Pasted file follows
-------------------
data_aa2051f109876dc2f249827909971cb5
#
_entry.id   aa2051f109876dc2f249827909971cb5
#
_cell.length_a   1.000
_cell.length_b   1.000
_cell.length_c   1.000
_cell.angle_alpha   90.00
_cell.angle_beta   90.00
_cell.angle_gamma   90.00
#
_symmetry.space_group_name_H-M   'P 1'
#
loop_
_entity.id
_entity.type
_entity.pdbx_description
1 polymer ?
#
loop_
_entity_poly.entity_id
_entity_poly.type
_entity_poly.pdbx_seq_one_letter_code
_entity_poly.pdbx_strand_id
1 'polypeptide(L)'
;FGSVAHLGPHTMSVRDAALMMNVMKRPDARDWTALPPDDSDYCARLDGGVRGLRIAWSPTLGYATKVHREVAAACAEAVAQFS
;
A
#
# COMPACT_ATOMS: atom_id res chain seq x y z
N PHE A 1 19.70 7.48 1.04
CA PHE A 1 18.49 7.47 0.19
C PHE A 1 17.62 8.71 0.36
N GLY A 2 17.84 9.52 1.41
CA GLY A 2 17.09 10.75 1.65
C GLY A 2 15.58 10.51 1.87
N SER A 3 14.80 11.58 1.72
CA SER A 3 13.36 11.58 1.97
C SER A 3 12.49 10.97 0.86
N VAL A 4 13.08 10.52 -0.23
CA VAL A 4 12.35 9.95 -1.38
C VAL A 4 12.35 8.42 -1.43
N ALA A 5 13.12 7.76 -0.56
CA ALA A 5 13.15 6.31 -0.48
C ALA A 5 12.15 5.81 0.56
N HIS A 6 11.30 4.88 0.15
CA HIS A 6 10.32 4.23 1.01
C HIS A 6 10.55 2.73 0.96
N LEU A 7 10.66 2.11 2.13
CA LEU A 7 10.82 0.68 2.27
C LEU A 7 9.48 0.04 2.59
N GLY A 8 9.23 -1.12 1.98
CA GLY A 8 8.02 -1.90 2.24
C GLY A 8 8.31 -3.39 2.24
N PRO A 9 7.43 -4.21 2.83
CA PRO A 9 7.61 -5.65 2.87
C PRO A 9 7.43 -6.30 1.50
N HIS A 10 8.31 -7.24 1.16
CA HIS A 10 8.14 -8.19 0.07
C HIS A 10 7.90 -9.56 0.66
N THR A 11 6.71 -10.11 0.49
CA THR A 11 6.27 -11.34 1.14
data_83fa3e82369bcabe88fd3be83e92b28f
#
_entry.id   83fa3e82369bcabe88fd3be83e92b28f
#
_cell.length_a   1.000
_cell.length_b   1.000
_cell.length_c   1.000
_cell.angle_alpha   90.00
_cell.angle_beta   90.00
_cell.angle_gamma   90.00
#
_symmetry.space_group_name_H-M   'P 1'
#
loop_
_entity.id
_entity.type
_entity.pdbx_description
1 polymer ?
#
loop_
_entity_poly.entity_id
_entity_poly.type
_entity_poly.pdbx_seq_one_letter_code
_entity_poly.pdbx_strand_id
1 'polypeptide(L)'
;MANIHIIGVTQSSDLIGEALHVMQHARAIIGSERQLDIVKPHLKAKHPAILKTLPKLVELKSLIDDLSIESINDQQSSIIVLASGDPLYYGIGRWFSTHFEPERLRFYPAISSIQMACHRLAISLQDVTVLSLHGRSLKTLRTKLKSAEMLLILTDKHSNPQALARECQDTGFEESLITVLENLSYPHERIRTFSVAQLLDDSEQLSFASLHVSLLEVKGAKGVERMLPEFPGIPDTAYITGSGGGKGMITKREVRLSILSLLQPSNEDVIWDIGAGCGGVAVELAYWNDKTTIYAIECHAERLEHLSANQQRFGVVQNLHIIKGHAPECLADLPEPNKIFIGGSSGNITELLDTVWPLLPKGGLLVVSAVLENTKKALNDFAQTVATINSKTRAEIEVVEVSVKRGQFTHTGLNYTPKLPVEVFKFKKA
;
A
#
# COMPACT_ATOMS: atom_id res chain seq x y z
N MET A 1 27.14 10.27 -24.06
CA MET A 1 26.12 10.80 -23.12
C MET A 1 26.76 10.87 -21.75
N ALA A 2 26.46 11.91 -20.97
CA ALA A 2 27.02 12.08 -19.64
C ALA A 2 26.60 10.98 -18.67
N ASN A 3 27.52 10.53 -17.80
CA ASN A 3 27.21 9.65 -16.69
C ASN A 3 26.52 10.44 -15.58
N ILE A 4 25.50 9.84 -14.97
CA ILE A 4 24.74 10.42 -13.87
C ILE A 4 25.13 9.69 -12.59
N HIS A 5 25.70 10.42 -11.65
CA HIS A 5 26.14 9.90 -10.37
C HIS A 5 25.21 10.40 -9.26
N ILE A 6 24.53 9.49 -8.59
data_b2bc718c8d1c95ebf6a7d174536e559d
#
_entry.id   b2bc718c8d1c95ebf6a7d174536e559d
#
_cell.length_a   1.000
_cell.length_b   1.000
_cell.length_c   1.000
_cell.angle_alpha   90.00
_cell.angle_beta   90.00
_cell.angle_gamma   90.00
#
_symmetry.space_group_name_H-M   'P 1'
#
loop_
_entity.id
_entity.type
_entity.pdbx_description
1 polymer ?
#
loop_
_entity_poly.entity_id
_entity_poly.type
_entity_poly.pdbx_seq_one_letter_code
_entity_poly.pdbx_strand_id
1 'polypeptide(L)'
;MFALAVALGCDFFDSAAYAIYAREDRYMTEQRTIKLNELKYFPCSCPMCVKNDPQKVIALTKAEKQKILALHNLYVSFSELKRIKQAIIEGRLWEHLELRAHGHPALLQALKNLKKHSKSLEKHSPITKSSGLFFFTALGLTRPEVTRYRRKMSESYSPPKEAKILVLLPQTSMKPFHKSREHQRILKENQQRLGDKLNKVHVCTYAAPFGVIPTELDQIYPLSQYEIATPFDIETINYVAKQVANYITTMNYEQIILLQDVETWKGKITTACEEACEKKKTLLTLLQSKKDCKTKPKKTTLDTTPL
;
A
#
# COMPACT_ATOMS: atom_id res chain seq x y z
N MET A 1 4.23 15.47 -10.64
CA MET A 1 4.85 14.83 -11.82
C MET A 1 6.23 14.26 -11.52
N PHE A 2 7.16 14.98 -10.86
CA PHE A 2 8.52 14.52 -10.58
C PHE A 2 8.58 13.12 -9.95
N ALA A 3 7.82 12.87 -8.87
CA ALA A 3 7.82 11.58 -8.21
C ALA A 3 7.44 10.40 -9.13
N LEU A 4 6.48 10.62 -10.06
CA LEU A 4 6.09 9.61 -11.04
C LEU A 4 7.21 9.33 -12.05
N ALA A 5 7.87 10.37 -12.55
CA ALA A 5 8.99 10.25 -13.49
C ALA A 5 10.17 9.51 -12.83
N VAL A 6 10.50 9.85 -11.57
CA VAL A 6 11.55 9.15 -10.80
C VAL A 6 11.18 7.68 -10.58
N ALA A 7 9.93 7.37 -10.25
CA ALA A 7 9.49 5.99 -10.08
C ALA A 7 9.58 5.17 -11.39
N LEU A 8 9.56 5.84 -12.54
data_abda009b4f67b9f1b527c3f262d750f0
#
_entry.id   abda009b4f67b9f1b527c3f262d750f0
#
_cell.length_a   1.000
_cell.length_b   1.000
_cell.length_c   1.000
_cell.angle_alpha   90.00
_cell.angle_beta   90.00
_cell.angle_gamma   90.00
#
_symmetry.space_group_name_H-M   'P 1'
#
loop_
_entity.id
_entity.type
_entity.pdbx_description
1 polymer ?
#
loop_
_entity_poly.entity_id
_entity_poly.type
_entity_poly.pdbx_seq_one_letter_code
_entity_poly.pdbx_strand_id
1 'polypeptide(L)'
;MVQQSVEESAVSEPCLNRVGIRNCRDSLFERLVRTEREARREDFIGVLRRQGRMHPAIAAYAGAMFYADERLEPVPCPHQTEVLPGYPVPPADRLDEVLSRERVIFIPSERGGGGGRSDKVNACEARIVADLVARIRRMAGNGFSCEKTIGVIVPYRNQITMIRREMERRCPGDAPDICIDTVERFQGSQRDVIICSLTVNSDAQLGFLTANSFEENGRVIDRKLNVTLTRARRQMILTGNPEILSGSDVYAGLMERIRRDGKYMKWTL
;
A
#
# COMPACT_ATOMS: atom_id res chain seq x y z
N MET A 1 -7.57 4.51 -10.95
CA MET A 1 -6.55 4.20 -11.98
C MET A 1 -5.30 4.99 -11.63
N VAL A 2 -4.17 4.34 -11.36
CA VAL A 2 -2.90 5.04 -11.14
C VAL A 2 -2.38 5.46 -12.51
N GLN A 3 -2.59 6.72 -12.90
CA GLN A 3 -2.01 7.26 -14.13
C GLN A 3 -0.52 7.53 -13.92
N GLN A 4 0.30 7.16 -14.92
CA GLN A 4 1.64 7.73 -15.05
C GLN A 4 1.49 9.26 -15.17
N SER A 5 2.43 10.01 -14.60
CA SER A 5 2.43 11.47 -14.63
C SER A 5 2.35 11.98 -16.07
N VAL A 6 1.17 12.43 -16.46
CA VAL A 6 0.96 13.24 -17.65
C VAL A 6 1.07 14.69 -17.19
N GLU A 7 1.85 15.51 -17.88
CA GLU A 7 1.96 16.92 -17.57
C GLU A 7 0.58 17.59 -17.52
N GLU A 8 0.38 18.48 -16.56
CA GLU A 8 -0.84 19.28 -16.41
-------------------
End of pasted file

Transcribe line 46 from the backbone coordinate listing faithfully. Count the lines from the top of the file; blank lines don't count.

N HIS A 6 11.30 4.88 0.15